A surgeon's mate was a rank in the Royal Navy for a medically trained assistant to the ship's surgeon. The rank was renamed assistant surgeon in 1805, and was considered equivalent to the rank of master's mate/mate. In 1807, first-rate would have three, a third-rate two, and frigates and sloops one.
A surgeon's mate was responsible for visiting patients in the sick bay and attending to their needs. Along with the surgeon, he would examine patients during morning sick call. He would make daily rounds of men already in the sick bay, while the loblolly boy would feed, wash and shave bedridden patients. The mate would prepare and administer medicines in the sick-bay, dress wounds and skin ulcers, and bleeding men who needed it. He was responsible for maintaining the ship's surgical instruments, for keeping accurate records of medicines and expenditures, for inspecting the cook's pots and pans, and for supervising the loblolly boy.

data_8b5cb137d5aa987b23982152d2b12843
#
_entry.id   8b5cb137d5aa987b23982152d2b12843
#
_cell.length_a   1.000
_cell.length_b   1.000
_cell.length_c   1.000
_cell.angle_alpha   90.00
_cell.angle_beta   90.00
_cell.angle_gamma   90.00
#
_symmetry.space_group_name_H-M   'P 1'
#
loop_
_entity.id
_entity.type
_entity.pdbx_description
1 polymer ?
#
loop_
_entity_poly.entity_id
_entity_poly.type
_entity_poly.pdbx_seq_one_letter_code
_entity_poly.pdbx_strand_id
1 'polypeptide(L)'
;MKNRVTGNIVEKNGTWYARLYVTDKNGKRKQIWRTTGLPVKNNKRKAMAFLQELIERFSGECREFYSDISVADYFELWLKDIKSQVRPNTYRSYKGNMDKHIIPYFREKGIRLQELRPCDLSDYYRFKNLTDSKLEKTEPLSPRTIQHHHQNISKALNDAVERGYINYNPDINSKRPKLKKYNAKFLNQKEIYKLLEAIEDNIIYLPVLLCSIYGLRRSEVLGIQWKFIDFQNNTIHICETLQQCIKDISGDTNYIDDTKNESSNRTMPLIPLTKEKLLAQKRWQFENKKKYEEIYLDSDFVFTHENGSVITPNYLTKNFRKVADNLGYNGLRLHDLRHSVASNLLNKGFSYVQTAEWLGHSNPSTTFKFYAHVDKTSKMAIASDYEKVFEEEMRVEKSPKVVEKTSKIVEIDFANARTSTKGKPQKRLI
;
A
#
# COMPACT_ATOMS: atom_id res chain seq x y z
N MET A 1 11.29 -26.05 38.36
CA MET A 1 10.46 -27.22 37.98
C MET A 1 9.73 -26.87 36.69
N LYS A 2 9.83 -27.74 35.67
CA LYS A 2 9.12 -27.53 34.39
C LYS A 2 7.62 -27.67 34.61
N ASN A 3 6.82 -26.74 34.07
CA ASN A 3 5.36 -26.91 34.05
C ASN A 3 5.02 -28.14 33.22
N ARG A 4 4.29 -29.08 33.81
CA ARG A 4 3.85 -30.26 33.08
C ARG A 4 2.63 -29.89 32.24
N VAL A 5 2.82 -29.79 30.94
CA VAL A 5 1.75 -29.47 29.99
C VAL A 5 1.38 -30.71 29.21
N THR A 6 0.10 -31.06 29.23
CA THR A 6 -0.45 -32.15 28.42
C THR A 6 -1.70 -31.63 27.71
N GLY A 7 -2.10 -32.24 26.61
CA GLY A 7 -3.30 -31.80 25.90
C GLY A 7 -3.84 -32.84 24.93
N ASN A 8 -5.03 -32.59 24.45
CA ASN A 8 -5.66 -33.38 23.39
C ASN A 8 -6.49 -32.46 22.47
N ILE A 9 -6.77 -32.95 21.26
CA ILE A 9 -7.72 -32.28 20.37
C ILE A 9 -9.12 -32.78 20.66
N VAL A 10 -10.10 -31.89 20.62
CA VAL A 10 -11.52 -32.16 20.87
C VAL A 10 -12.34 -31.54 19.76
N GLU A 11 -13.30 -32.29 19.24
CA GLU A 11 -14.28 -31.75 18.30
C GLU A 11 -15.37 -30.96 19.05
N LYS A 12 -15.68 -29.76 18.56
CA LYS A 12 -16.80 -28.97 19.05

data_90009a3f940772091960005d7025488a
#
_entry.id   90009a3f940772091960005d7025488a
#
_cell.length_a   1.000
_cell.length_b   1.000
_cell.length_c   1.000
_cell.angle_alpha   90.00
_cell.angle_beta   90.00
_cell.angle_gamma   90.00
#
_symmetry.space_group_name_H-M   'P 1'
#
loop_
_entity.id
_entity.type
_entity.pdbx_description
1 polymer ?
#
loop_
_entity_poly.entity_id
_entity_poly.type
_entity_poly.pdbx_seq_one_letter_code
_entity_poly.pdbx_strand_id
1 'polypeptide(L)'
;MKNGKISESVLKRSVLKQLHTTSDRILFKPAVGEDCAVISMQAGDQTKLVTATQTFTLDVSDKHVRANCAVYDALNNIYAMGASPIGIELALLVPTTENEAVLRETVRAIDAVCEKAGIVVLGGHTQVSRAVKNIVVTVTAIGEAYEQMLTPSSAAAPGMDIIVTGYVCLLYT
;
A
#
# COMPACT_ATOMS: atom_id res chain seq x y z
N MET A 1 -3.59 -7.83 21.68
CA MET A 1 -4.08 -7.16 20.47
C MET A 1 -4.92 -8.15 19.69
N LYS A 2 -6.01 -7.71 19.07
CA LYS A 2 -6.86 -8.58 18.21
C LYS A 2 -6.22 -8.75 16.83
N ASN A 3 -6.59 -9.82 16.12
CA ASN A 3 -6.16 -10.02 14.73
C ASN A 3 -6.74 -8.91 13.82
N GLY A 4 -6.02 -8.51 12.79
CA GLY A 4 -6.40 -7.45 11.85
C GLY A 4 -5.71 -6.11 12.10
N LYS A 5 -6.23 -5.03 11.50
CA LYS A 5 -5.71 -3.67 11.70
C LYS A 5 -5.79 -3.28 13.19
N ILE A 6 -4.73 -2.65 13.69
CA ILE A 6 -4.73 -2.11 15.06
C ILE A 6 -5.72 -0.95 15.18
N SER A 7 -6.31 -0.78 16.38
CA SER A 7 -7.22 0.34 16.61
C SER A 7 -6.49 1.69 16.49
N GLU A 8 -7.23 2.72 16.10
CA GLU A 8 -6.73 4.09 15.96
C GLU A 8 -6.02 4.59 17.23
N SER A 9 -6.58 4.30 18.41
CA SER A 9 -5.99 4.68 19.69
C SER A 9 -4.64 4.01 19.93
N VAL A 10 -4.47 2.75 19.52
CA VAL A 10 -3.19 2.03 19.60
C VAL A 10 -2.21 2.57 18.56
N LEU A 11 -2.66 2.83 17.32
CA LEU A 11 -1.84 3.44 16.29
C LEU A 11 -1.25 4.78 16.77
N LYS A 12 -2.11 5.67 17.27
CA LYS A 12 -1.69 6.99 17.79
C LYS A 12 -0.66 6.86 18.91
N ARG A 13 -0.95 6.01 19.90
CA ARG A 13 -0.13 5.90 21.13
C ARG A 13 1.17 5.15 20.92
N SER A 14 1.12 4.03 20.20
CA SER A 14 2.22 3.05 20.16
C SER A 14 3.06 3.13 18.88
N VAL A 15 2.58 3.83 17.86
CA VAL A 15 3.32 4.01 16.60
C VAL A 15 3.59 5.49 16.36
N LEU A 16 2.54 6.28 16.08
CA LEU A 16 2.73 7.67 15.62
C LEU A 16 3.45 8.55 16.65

Surgeon mates had a similar shipboard status to midshipmen and master's mates, and were berthed with them in the gunroom. However, they were comparatively very well paid, earning £9 2s per month in 1815, equivalent to a lieutenant on a flagship and three times as much as a master's mate.
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- King, Dean (2001). A Sea of Words: Lexicon and Companion for Patrick O'Brian's Seafaring Tales. Henry Holt. ISBN 0-8050-6615-2. Retrieved 2009-05-19.
- Lavery, Brian (1989). Nelson's Navy: The Ships, Men and Organization. Annapolis, Md: Naval Institute Press. ISBN 0-87021-258-3. Retrieved 2009-05-19.
Nelson's Navy Lavery.
- Lewis, Michael (1960). A Social History of the Navy. London: Ruskin House.